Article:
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Backpacker Magazine – August 2009

Rip & Go: Spider Glacier - Glacier Peak Wilderness, WA

Stroll through wildflower-filled meadows to a frozen slice of the Cascade Range.

by: Shannon Davis & Quincy Moore

Spider Meadow (Alan Bauer)
Spider Meadow (Alan Bauer)
Ratsack Cache Bag (Courtesy photo)
Ratsack Cache Bag (Courtesy photo)
Western Tanager (Michael H. Francis)
Western Tanager (Michael H. Francis)

Take it With You
Download a printable PDF of this entire weekend.

GPS-Enabled Trip Report
See this trip on a map, download it to your phone, GPS, or computer, and more.

Do It
Let Type A hikers have their monster mileage. If you're more Type B–long lunch breaks, photo detours, early campsites–this 14.2-mile out-and-back is for you. The path meanders through lush, knee-high grasses and avalanche lilies and passes countless dreamy tent sites as it gains just 1,700 feet to the foot of a glacier. Late July has the best blooms. From the Phelps Creek trailhead (1), 2.5 hours east of Seattle, follow an old roadbed lined with salmonberry bushes (and dive-bombing hummingbirds), northeast. You'll pass the Carne Mountain Trail in .2 mile (2) and enter the Glacier Peak Wilderness 2.3 miles later (3). The landscape quickly transitions from a rocky, fading roadbed to a dirt singletrack punching into the heart of a colorful, flower-filled meadow. About one mile later, rock-hop across Leroy Creek's rushing waters (4) (drop your pack and head upstream 100 yards off-trail to see a hidden multi-tiered falls). Dry out in the next two miles, climbing steadily through pine forests and intermittent flower gardens. At mile 5.2 (5) you'll reach the first of several idyllic campsites at the edge of wide, U-shaped Spider Meadow, at the foot of 7,646-foot Red Mountain. It's one mile across the meadow to a couple more campsites. From here, the route ascends to higher meadows and crosses Phelps Creek (6).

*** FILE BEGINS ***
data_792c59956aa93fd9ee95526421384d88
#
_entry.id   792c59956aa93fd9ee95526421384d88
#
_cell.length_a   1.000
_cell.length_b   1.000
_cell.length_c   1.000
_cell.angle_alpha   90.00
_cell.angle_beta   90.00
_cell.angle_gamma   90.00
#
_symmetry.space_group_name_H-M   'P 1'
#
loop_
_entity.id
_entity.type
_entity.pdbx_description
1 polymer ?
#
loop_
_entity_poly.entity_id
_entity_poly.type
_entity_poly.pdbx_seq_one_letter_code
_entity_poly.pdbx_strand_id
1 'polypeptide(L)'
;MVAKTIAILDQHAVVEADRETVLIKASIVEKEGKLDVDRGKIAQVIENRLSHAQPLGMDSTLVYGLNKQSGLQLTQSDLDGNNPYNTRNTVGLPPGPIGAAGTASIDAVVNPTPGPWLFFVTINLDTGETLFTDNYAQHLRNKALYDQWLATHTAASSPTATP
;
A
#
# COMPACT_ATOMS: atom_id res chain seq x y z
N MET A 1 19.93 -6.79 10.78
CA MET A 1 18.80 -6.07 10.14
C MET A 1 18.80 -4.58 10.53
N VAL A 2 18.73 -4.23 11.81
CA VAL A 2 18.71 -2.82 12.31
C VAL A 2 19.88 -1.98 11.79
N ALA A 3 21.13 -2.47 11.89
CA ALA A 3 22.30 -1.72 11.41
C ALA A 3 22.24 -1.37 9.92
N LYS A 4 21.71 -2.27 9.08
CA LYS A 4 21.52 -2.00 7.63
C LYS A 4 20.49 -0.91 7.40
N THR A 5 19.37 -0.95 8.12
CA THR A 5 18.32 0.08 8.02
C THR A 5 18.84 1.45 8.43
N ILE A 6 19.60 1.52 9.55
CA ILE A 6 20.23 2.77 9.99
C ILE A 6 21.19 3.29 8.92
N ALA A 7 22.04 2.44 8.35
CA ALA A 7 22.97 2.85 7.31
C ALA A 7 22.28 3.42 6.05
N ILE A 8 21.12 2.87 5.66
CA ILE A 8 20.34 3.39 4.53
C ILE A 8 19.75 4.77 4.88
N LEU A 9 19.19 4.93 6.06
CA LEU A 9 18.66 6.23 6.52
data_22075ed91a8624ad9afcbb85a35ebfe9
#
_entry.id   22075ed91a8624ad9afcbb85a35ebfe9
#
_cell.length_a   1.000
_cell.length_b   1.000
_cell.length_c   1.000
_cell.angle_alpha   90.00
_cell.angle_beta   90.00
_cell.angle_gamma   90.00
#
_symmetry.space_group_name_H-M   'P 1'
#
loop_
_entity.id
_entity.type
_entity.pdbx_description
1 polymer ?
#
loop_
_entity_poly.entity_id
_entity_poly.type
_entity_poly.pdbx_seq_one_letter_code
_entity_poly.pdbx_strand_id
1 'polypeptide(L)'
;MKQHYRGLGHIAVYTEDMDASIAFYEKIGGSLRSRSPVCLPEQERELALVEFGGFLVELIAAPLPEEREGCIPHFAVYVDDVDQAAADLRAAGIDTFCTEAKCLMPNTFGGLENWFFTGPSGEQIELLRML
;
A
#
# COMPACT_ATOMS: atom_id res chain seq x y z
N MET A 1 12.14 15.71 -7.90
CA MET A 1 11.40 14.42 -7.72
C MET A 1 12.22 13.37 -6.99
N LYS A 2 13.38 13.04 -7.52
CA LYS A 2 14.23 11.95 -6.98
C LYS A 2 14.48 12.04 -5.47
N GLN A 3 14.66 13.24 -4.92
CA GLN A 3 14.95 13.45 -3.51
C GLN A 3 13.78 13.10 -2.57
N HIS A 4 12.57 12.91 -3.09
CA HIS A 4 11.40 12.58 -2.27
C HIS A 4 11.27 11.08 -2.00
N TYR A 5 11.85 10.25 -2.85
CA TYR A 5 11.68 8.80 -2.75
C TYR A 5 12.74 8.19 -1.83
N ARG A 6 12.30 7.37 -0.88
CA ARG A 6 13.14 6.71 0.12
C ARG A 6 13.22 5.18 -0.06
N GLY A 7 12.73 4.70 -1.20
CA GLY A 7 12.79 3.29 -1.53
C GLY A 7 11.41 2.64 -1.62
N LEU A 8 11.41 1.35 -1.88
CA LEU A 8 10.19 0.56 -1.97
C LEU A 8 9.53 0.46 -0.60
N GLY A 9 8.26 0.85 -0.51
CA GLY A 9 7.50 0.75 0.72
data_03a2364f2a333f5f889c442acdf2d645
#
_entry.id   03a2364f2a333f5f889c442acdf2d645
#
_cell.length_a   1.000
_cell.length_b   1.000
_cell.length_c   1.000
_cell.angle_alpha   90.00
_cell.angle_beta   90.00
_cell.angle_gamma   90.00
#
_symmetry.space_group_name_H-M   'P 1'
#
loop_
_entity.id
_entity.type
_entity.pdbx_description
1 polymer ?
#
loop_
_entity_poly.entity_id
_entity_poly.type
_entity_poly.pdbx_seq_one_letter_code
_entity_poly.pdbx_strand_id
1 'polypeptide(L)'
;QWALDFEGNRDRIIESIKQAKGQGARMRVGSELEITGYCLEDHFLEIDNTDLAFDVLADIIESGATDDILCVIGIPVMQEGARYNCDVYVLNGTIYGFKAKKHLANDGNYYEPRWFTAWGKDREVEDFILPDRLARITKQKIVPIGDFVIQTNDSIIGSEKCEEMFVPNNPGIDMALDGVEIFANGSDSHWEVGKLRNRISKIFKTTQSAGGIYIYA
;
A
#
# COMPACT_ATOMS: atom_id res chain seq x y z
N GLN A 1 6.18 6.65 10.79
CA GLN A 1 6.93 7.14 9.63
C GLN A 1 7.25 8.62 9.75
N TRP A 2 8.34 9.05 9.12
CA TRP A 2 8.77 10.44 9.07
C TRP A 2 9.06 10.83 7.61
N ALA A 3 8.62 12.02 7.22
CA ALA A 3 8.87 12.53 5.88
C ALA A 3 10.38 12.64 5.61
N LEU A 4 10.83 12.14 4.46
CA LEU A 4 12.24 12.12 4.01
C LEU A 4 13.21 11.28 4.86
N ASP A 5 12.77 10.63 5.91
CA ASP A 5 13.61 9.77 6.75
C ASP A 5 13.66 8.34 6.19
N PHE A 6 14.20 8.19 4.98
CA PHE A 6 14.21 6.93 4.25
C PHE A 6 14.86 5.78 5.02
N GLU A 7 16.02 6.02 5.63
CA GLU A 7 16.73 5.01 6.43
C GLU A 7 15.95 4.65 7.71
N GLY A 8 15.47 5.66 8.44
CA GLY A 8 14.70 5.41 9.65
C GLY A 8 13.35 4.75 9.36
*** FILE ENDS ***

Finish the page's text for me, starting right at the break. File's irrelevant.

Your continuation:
Bear left at the next Y-junction (7) and scan for the last (and best) campsite on the route. It's sheltered from wind, near water, and has a bald eagle's view of sprawling Spider Meadow and craggy Seven Fingered Jack in the distance. Set up camp, then climb sharply to 7,100-foot Spider Gap. Just .6 mile beyond is the foot of Spider Glacier (8). A creek flows from its base and cascades here at your feet. Return the way you came, an all-downhill amble back to the trailhead.

Trip Planner
Driving From Seattle, take I-405 nine miles north to WA 522 and go east 14 miles to US 2. It's 72.4 miles east to WA 207. Turn left, and in 4.5 miles, turn right on Chiwawa Loop Rd. Go .4 mile to a left on NFD 62/Chiwawa River Rd. Drive 22 miles to Phelps Creek Trailhead Rd.

Permit
A Northwest Forest Pass is required year-round ($5/day, $30/year). (800) 270-7504, naturenw.org Gear up Der Sportsmann has maps, fuel, gear, and expert local knowledge: 837 Front St., Leavenworth, WA; (509) 548-5623, dersportsmann.com




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